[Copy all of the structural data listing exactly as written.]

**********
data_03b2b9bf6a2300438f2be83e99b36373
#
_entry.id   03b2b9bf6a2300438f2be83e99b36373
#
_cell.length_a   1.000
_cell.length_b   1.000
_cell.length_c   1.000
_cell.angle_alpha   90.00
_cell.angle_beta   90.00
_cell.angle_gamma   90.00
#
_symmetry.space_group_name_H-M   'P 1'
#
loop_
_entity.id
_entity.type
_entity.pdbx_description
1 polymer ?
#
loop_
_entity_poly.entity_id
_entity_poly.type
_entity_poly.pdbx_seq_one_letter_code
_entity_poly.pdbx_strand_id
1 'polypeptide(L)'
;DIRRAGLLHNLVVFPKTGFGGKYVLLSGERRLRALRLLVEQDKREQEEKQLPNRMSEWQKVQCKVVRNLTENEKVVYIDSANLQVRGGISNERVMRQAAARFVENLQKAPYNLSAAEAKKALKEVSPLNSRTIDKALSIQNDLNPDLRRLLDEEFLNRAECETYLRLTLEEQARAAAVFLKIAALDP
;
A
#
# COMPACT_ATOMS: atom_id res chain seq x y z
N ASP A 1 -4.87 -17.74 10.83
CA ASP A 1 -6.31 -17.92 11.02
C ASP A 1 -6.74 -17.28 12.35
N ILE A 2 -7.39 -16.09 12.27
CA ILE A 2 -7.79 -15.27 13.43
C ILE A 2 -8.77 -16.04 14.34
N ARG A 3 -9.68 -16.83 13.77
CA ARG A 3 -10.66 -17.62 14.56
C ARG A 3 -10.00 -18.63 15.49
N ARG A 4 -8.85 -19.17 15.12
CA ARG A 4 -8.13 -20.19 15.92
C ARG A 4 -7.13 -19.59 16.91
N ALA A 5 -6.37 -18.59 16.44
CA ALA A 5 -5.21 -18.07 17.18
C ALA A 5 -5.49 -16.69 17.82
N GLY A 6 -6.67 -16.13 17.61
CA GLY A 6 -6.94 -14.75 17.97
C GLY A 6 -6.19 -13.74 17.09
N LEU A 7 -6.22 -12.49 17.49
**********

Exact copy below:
data_03b2b9bf6a2300438f2be83e99b36373
#
_entry.id   03b2b9bf6a2300438f2be83e99b36373
#
_cell.length_a   1.000
_cell.length_b   1.000
_cell.length_c   1.000
_cell.angle_alpha   90.00
_cell.angle_beta   90.00
_cell.angle_gamma   90.00
#
_symmetry.space_group_name_H-M   'P 1'
#
loop_
_entity.id
_entity.type
_entity.pdbx_description
1 polymer ?
#
loop_
_entity_poly.entity_id
_entity_poly.type
_entity_poly.pdbx_seq_one_letter_code
_entity_poly.pdbx_strand_id
1 'polypeptide(L)'
;DIRRAGLLHNLVVFPKTGFGGKYVLLSGERRLRALRLLVEQDKREQEEKQLPNRMSEWQKVQCKVVRNLTENEKVVYIDSANLQVRGGISNERVMRQAAARFVENLQKAPYNLSAAEAKKALKEVSPLNSRTIDKALSIQNDLNPDLRRLLDEEFLNRAECETYLRLTLEEQARAAAVFLKIAALDP
;
A
#
# COMPACT_ATOMS: atom_id res chain seq x y z
N ASP A 1 -4.87 -17.74 10.83
CA ASP A 1 -6.31 -17.92 11.02
C ASP A 1 -6.74 -17.28 12.35
N ILE A 2 -7.39 -16.09 12.27
CA ILE A 2 -7.79 -15.27 13.43
C ILE A 2 -8.77 -16.04 14.34
N ARG A 3 -9.68 -16.83 13.77
CA ARG A 3 -10.66 -17.62 14.56
C ARG A 3 -10.00 -18.63 15.49
N ARG A 4 -8.85 -19.17 15.12
CA ARG A 4 -8.13 -20.19 15.92
C ARG A 4 -7.13 -19.59 16.91
N ALA A 5 -6.37 -18.59 16.44
CA ALA A 5 -5.21 -18.07 17.18
C ALA A 5 -5.49 -16.69 17.82
N GLY A 6 -6.67 -16.13 17.61
CA GLY A 6 -6.94 -14.75 17.97
C GLY A 6 -6.19 -13.74 17.09
N LEU A 7 -6.22 -12.49 17.49